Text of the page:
How Do We Learn?
The Lessons in Learning

The world is filled with people willing to give advice especially within the political sphere. Many of them would like to be the president in 2016. Nonetheless, I have two preschool grandchildren, Jack and Owen, who are more erudite than Sarah Palin, Ted Cruz, Michele Bachmann, Mike Huckabee, et al.

Jack and Owen playing

This is an example of Jack and Owen's learning. I had started on art history, but soon Jack was exploring something else. Therefore, I just sat back to watch. What was intriguing was that he wanted to explain his intellectual probe to Owen. Jack is 4½ and Owen is 2½. Look at the interest level in both children.


Then Owen gets the idea and begins to work at discovering. We call that process learning.

That began me to think about the broader question of learning in general. As Jack and Owen delved into their wondering, I too started to think about learning. How do we learn? What is the best methodology that we can use to acquire knowledge and use it in our personal lives and within the greater community around us? I have discovered two useful learning tools, which are at least partially interrelated. The first has to do with Chinese culture. The Chinese people hold their older population in very high esteem and have for a couple of millennia. The older Chinese have gone down the yellow brick road of life over many decades and have learned through experience many lessons of life that the younger generations have not experienced. Therefore, the older generation has far more time to experience both life and learning. This is critical to learning.

The second methodology regarding learning is also generally tied to the older generation but not always. We can learn by means of extraordinary happenings or events. While things like near-death experiences tend to be related to the older generation, some younger people also experience these brushes with death. In my case, I fit both categories. I am older and have had some extraordinary experiences like dancing with death nearly a decade ago. I have written many articles about dealing with prostate cancer and a traumatic head injury.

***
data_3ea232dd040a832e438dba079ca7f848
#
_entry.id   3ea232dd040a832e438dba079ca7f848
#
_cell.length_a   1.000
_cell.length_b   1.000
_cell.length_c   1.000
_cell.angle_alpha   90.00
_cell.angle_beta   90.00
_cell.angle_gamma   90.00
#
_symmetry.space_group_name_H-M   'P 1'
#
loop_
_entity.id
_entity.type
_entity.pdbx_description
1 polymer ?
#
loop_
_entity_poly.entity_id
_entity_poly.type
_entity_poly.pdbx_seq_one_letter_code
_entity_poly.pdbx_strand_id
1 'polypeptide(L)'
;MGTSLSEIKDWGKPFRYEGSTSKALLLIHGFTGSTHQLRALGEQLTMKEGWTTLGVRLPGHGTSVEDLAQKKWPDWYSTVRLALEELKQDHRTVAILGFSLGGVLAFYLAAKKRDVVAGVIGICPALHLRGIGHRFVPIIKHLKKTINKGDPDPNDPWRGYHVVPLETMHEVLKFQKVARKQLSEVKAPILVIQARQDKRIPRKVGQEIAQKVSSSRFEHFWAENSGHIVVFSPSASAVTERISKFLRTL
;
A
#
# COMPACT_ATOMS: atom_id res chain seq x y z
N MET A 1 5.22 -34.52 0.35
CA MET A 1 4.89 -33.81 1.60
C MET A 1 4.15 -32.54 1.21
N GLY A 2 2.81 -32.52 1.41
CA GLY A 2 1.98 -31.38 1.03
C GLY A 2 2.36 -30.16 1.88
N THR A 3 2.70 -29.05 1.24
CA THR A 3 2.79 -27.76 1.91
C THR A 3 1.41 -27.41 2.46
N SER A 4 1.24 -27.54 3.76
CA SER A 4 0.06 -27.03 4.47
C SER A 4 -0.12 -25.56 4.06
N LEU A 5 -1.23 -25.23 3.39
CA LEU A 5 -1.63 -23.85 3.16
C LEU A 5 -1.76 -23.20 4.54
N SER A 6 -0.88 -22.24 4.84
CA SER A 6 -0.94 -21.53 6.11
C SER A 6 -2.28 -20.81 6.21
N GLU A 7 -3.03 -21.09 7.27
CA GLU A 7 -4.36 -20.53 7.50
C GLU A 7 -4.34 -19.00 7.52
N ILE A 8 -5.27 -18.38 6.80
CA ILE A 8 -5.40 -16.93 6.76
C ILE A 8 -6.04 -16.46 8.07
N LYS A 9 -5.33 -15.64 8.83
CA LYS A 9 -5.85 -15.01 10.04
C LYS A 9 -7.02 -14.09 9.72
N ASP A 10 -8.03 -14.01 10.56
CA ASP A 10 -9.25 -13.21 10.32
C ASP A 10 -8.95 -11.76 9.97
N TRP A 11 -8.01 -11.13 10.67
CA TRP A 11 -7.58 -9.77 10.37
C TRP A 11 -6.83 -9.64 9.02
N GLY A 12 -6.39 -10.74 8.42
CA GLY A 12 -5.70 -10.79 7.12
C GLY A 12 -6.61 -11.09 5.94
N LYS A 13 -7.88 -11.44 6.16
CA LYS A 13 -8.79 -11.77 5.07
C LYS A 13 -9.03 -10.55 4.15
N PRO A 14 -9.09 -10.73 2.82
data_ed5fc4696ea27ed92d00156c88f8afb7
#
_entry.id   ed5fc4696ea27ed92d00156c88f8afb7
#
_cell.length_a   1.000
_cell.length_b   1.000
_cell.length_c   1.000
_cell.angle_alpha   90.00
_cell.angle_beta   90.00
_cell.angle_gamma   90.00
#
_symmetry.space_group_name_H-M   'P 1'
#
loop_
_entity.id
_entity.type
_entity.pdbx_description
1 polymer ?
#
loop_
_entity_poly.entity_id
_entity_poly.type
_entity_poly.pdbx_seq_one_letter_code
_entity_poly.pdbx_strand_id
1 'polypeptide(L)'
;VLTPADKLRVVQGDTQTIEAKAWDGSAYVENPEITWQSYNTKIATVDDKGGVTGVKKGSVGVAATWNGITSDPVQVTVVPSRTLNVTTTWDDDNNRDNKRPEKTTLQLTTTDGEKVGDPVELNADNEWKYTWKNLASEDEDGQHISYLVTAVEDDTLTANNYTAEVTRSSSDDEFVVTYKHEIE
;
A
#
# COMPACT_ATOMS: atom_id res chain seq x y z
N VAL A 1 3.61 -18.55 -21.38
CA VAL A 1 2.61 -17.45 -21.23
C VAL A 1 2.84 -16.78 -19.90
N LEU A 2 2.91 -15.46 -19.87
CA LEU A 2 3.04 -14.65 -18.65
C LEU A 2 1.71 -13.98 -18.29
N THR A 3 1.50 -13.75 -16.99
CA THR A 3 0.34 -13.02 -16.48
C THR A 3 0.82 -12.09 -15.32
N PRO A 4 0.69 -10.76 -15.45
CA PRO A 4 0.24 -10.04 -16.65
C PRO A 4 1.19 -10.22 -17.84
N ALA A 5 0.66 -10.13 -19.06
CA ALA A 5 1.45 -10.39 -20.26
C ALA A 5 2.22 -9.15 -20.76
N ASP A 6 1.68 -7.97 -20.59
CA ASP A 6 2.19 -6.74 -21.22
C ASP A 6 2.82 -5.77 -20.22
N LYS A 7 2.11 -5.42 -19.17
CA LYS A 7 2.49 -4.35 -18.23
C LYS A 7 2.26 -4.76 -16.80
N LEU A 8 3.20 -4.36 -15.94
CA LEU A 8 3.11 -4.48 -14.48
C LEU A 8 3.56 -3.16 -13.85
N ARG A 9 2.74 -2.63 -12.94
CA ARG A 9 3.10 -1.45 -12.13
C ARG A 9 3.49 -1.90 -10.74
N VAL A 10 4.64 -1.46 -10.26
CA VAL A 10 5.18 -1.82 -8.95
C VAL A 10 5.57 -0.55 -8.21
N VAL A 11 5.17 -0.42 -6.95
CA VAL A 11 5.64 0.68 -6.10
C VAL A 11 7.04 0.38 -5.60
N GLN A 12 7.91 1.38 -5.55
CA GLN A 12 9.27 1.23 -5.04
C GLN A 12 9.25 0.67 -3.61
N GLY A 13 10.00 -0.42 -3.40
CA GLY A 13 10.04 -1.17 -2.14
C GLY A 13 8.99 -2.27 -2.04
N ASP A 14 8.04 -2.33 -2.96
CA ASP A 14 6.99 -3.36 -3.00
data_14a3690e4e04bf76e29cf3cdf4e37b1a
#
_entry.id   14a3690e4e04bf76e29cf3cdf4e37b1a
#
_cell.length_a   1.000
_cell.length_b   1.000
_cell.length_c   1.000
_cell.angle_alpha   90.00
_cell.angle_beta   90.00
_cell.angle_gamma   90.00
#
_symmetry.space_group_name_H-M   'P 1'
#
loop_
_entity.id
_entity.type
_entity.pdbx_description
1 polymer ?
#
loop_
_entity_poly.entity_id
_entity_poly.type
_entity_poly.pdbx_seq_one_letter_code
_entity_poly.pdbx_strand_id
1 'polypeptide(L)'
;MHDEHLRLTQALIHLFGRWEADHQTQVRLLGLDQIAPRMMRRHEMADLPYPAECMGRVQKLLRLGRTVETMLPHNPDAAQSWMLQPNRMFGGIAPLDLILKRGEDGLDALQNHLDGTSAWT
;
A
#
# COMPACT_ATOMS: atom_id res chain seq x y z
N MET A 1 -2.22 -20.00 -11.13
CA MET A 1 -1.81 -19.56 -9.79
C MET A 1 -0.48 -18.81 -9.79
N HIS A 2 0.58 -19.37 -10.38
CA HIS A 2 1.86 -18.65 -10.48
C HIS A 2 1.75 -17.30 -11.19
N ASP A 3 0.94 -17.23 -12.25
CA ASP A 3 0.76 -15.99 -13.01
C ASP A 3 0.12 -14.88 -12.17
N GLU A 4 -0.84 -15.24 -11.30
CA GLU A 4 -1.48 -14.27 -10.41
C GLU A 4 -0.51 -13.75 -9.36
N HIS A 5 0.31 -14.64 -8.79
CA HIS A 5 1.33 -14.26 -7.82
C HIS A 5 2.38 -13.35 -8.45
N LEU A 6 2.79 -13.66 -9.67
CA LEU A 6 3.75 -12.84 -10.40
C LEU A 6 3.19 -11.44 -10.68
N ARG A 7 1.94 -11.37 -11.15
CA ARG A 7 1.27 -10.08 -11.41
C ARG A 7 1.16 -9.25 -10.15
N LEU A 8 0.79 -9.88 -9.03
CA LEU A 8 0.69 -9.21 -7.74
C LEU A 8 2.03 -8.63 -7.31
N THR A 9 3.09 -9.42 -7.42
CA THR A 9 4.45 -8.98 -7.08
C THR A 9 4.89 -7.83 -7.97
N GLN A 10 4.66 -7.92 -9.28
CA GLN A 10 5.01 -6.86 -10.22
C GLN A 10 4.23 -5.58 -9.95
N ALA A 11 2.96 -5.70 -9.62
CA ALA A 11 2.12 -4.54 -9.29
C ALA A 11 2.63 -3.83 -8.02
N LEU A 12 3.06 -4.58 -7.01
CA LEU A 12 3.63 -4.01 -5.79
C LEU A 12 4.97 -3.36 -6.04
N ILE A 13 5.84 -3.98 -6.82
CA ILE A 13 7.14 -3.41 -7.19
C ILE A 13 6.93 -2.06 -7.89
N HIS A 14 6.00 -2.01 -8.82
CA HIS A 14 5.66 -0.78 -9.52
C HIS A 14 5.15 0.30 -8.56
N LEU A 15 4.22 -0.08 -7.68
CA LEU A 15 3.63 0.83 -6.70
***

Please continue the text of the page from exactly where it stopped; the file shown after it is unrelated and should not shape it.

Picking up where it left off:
Nevertheless, my audience of true believers is limited. Then Mike Schmitt, a friend of mine, introduced me to Randy Pausch. Pausch was a professor at Carnegie Mellon University. Carnegie Mellon had a tradition of having retiring professors present their Last Lecture. Listen to a brief minute of what Carnegie Mellon used to call the Last Lecture.

Now, do I have your attention? Pausch is providing an important lesson of life about which we all need to learn. If we do not apply that learning to our personal lives, we will jeopardize much of the time that remains for us here on Earth. Pausch is quite clear, "It's not about the cards you're dealt, but how you play the hand." We are dealt many things including diseases like pancreatic cancer. We cannot change these occurrences. Nonetheless, we can control the way we play the hand. That is an essential learning for all of us. Complaining about our personal misfortunes gets us nowhere. When we complain, we merely add negativity to our lives and those around us.

While Pausch teaches us in his words, we also learn by his modeling. In Pausch's Last Lecture, learning occurred merely by watching him. Look at his face and the way he carries himself during the lecture.

Now, I want to conduct an experiment, which will prove my point. Click on any part of the lecture and watch it for a couple of minutes. Then click on the mute button and continue to watch his lecture.

What have you learned about Pausch by watching him with the sound on and also off? Everyone in the audience at Carnegie Mellon University knew before the lecture that he had pancreatic cancer that had metastasized into his liver. However, what did they learn from Pausch. They all learned that he believed in what he was saying even if you did not hear his words. That is the critical learning for all of us. Therefore, modeling is essential.

Now, compare Randy Pausch with Sarah Palin. The same rules apply to Palin as applied to Pausch. Listen to a couple of minutes of Palin's lecture and then click on the mute button.

I would have loved to have spent hours talking with Pausch. On the other hand, I would not have wasted a nanosecond with Palin. Not only did her lecture not make sense intellectually, but watch her facial movements and gestures when the lecture is muted. We learn by the words we speak and equally by the way we model. Pausch was dying but you would not have known it from both his words and his movement.

Before Pausch died, he was able to realize a lifelong dream of playing with the Pittsburgh Steelers.

Randy Pausch was dying of pancreatic cancer. However, what did you learn from watching him kick and catch the football with the Pittsburgh Steelers?

I learned how to live my life. You and I have a great deal to learn during life, but choose wisely from whom we go to be taught.

Hines Ward signing his jersey for Randy Pausch

Hines Ward signing his jersey for Randy Pausch

Randy Pausch

Randy Pausch

Pausch video CMU

On Seeing the Light

On Seeing the Light

Visit the On Seeing the Light page to read more about this topic.

Connecting The Dots

Connecting the Dots

Visit the Connecting the Dots page to read more about this topic.

Darkest Before Dawn

Darkest Before Dawn

Visit the Darkest Before Dawn page to read more about this topic.

The Last Lecture

The Last Lecture

Visit the The Last Lecture page to read more about this topic.

Dancing with Death

Dancing with Death

Visit the Dancing with Death page to read more about this topic.

Confucius Said


Visit the Confucius Said page to read more about this topic.

Best of Times

Best and Worst of Times

Visit the Best and Worst of Times page to read more about this topic.